While this might come across as a bit subjective, and it is, we had to make these judgments somehow. Therefore, to get it out of the way, this is our disclaimer: just because something isn’t on this list doesn’t mean that it wasn’t bad. And just because it isn’t on this list doesn’t mean that it wasn’t worse than the things that actually are on this list. “But why wouldn’t you just put the worse thing on the list then?” That is a good question, and the honest answer is because our research didn’t lead us to include it. Without a doubt, given human constraints and limitations, some of you will be aware of horrible events and tragedies that should certainly be on this list. And it is in honor of all tragedies, on this list and off of it, that this list was written. So, having said that, try not to think of this as some sort of dark competition. Any loss of life, friends, or family is a terrible event.
Also worth noting is that it is really hard to rank tragedies, so we didn’t. These are in no particular order. They are just all bad and that is why they made the list. These are the 25 Horrible Events Taken Place Throughout History.
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Teiping Rebellion (mid 1800's)
This civil war took place in China and led to the deaths of tens of millions of people. What made it worse was that it was a “total war.” This means that there were no civilians. Everybody was directly involved in the fight.
Pol Pot's Regime
Under Pol Pot’s rule, nearly a quarter of Cambodia’s population was wiped out.
1971 Bangladesh genocide
During Bangladesh’s push for independence, the Pakistani military systematically killed up to 3 million people.
African World War
While it is not taught much outside of Africa, the Second Congo War was one of the most destructive armed conflicts in history.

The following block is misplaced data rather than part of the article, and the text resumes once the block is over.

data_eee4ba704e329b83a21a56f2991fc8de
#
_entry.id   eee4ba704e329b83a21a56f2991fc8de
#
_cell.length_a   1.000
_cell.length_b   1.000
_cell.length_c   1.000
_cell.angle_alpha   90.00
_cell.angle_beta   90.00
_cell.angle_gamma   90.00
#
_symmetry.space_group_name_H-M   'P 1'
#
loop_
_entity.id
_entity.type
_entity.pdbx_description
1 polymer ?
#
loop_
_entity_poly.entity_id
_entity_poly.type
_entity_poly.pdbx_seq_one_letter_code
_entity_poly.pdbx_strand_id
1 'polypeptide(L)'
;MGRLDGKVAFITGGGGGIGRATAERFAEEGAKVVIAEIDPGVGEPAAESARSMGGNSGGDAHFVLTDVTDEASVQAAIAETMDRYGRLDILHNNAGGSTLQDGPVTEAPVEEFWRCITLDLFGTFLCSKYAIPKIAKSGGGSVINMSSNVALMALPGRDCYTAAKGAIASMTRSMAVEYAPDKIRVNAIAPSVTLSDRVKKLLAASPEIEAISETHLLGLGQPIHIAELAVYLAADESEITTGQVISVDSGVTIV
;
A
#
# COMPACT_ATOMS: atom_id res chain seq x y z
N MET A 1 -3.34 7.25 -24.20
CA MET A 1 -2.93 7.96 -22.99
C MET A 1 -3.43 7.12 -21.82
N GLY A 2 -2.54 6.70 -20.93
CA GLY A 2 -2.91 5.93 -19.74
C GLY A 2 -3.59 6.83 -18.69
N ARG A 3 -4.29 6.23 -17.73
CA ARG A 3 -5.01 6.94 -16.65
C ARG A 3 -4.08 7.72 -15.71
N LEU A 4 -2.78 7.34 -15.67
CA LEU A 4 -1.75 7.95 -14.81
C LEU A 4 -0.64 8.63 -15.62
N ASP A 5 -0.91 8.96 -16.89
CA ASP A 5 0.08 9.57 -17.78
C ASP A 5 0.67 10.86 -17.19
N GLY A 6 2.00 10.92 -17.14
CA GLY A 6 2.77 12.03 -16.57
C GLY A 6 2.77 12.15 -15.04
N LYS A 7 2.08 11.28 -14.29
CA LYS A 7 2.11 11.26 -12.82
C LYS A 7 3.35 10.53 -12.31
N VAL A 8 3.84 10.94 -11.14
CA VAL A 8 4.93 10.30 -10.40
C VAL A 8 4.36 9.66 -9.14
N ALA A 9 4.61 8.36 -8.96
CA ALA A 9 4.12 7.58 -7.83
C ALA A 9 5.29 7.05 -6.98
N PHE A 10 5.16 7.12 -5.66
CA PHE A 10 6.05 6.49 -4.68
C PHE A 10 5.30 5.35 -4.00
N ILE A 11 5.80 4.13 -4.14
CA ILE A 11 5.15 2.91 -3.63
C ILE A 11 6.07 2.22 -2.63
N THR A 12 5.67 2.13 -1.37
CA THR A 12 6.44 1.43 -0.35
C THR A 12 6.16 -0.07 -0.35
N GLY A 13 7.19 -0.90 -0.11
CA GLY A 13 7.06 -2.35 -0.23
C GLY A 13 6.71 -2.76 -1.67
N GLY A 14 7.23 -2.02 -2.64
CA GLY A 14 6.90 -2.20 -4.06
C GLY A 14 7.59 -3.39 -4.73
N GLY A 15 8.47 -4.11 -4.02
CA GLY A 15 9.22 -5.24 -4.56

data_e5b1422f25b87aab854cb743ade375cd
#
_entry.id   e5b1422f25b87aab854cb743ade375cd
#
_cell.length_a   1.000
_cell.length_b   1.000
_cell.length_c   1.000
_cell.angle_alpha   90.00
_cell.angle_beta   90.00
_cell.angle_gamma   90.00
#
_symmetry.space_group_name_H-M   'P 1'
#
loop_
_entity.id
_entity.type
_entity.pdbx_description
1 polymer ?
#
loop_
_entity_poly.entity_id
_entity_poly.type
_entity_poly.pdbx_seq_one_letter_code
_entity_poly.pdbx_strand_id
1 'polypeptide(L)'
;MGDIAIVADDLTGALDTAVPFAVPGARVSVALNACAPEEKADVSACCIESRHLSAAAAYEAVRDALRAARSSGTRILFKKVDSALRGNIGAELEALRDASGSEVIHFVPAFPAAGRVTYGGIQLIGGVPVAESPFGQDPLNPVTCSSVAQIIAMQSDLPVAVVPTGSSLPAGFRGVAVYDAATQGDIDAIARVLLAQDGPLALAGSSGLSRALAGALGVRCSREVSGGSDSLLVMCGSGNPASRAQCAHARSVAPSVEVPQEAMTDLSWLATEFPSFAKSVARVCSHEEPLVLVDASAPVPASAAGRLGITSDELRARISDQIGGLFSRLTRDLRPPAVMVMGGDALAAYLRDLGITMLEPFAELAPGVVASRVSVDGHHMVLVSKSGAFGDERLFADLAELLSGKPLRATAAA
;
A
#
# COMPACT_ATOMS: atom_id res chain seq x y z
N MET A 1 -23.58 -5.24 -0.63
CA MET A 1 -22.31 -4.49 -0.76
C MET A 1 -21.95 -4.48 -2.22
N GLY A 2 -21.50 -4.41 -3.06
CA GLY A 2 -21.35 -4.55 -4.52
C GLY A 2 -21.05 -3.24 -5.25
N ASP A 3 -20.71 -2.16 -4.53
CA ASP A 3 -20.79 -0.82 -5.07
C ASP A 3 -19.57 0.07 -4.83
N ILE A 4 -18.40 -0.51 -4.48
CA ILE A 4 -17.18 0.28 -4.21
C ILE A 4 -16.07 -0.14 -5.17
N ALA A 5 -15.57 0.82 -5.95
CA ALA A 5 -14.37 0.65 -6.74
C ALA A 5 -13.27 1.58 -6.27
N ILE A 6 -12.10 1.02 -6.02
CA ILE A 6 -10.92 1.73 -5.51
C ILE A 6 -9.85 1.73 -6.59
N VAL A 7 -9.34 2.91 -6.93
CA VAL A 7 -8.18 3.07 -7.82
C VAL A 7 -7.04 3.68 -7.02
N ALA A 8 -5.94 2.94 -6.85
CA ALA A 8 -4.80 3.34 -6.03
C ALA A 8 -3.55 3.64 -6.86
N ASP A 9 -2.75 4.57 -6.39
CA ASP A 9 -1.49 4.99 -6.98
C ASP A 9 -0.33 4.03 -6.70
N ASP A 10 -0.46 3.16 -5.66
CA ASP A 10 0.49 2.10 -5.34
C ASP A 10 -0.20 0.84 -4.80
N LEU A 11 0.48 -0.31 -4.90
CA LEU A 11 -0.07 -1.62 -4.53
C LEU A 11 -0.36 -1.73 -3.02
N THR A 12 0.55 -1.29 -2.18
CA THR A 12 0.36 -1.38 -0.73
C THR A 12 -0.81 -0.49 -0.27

Bhopal disaster (1984)
Considered the worst industrial disaster in history, over half a million people around the city of Bhopal in India were exposed to methyl isocyanate and various other chemicals during a leak in a plant. The exact death toll is unknown as many villages have no record keeping, but its effects are still being felt today.
Irish Potato Famine
After more than 150 years, Ireland’s population still hasn’t recovered.
Development of agriculture (~10,000 years ago)
While this one is controversial, there are some archeologists who view agriculture as humanity’s biggest mistake. Why? It lead to a population explosion which also led to the spread of disease, war, and inequality.
Nanking Massacre (1937)
Japanese soldiers allegedly had competitions to see how quickly they could slaughter one hundred Chinese people just using their swords. There were also accounts of families being forced to rape each other.
Agent Orange Program (1970's)
When the US dropped agent orange in the jungles of Vietnam, it was intended to destroy the foliage, which it did. Unfortunately the environment still hasn’t recovered, and many people are still born with birth defects to this day.
Assassination of Archduke Franz Ferdinand (1914)
Granted, if it weren’t for this, then it would have been something else, but as it stands, this is what directly triggered WWI and indirectly caused WWII.
The Great Leap Forward
Instituted by the Chinese Communist Party to modernize China, it instead lead to famine and millions of deaths.
Burning of the Library of Alexandria